You wonder how far that attitude carries over to his feelings about his teammates. Manning, while a tireless worker, often seems to be more concerned about protecting Peyton than bettering and protecting his teammates. Manning graciously threw his offensive line and coaching staff under the bus after the Pittsburgh loss when he said "I'm trying to be a good teammate here. Let's just say we had some problems in protection.''
Aside from blaming protection problems, Manning gave no other explanation for his numerous lame-duck passes, high overthrown floaters, or his complete inability to avoid the rush.
Perhaps Manning was embarrassed by yet another playoff failure and simply was trying to deflect blame. The fact that Manning couldn't stand up for his team, no matter how poorly the Colts played, showed a fundamental lack of leadership that will hinder him for the rest of his career. It will be hard for Manning to rally the troops for another go-around, especially since this was by far the best team Manning will probably ever play for. Perhaps the Colts' best bet is to dump Manning and bring in a less talented, less expensive quarterback. Heck, if it worked for the University of Tennessee, who finally won a national championship the year after he left with the unheralded Tee Martin at the helm, it might work for the Colts.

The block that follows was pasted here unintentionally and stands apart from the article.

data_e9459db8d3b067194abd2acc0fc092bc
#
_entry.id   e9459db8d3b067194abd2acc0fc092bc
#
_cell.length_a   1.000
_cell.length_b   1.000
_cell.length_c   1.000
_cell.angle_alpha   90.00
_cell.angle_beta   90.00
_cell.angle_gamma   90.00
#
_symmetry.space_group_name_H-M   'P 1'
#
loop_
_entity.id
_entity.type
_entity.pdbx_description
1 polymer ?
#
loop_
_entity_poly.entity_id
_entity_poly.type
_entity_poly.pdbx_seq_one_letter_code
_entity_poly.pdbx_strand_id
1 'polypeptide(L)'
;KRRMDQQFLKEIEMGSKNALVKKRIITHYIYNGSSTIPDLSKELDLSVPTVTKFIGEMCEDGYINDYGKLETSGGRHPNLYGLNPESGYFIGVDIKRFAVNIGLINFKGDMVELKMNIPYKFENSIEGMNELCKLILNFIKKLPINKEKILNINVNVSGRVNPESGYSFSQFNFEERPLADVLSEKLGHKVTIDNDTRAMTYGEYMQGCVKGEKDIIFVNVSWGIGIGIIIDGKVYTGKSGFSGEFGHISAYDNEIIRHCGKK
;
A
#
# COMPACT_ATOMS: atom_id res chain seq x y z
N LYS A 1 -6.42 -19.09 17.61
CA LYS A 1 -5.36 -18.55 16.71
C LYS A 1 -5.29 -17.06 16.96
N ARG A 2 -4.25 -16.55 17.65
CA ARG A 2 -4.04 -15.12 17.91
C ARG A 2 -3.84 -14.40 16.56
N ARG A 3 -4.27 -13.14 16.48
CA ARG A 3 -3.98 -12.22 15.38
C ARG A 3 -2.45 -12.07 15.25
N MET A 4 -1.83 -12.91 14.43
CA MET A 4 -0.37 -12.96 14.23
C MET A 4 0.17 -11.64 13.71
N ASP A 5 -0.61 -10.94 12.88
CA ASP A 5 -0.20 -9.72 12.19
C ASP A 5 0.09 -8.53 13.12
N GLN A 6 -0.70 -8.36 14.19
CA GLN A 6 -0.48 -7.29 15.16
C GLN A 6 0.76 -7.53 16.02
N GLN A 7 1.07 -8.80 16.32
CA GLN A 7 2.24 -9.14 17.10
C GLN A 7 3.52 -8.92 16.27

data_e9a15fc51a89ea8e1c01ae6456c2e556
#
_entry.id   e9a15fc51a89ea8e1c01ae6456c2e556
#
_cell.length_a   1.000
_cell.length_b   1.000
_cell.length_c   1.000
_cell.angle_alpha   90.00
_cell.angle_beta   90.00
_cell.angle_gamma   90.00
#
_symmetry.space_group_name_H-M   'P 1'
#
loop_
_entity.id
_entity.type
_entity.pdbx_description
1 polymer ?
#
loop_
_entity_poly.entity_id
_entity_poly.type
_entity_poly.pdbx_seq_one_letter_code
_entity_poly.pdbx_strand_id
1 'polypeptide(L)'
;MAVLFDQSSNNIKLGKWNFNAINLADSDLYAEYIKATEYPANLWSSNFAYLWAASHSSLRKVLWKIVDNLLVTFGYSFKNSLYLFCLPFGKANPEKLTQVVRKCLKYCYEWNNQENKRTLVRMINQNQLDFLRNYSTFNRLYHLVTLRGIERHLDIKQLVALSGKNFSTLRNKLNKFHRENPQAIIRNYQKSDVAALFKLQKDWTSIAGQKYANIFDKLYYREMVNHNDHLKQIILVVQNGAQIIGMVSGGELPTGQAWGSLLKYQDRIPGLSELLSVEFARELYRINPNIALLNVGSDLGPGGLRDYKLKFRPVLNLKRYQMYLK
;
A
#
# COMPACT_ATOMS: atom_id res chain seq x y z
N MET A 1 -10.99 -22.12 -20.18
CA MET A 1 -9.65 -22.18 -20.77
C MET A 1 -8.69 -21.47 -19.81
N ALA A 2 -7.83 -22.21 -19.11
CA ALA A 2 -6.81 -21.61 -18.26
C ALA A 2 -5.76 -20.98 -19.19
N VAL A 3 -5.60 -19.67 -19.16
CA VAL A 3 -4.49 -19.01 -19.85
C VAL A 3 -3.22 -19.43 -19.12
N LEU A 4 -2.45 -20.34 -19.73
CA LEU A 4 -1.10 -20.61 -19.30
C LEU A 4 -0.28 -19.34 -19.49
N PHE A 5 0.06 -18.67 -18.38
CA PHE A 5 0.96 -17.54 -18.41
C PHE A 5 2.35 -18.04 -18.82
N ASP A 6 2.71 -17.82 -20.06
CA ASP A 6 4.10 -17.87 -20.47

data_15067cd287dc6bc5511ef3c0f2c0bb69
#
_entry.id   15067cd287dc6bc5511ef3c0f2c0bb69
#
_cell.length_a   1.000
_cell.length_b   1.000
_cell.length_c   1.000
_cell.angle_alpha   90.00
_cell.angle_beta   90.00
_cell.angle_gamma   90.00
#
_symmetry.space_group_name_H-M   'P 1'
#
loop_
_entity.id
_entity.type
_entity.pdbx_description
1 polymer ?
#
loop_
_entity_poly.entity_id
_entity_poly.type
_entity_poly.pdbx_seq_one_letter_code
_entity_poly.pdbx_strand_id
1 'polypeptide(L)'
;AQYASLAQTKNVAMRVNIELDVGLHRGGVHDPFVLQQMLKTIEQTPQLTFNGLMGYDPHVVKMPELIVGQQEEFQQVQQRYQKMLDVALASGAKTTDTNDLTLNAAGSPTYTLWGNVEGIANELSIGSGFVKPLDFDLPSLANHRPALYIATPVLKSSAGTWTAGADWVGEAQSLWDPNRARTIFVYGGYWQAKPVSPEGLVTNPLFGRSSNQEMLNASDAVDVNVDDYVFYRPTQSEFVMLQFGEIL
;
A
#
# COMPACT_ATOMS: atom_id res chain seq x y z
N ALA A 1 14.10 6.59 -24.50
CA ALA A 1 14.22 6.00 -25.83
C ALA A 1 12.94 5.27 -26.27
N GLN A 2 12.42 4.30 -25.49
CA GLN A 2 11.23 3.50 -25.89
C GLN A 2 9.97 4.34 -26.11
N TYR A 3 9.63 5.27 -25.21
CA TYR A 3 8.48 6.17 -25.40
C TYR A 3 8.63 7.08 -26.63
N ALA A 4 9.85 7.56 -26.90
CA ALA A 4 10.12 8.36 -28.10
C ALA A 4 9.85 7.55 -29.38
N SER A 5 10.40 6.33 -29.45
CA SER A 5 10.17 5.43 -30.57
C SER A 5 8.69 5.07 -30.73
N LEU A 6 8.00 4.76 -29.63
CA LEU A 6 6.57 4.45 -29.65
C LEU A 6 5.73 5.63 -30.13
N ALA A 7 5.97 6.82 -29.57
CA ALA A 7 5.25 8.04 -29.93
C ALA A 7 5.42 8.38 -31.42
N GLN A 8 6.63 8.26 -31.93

The chances of that happening are about the same as Manning buying Mike Vanderjagt, "that idiot kicker," a round of beers at the local watering hole. The Colts will most likely lose Edgerrin James and Reggie Wayne to free agency — a direct by-product of Manning's cap-busting contract. A true test of Manning's "team first" commitment will come when he is asked to restructure his contract in order to re-sign James and Wayne. Somehow I get the feeling that Manning will elect to pass the hat on that one.
Peyton Manning for all I know could be a fine, upstanding guy who is just stiff on camera and has a tendency to choke in crucial moments. And sexually harass women. And blame everyone but himself for his failures. All this doesn't make him an inherently bad human being, of course. Just a very phony one.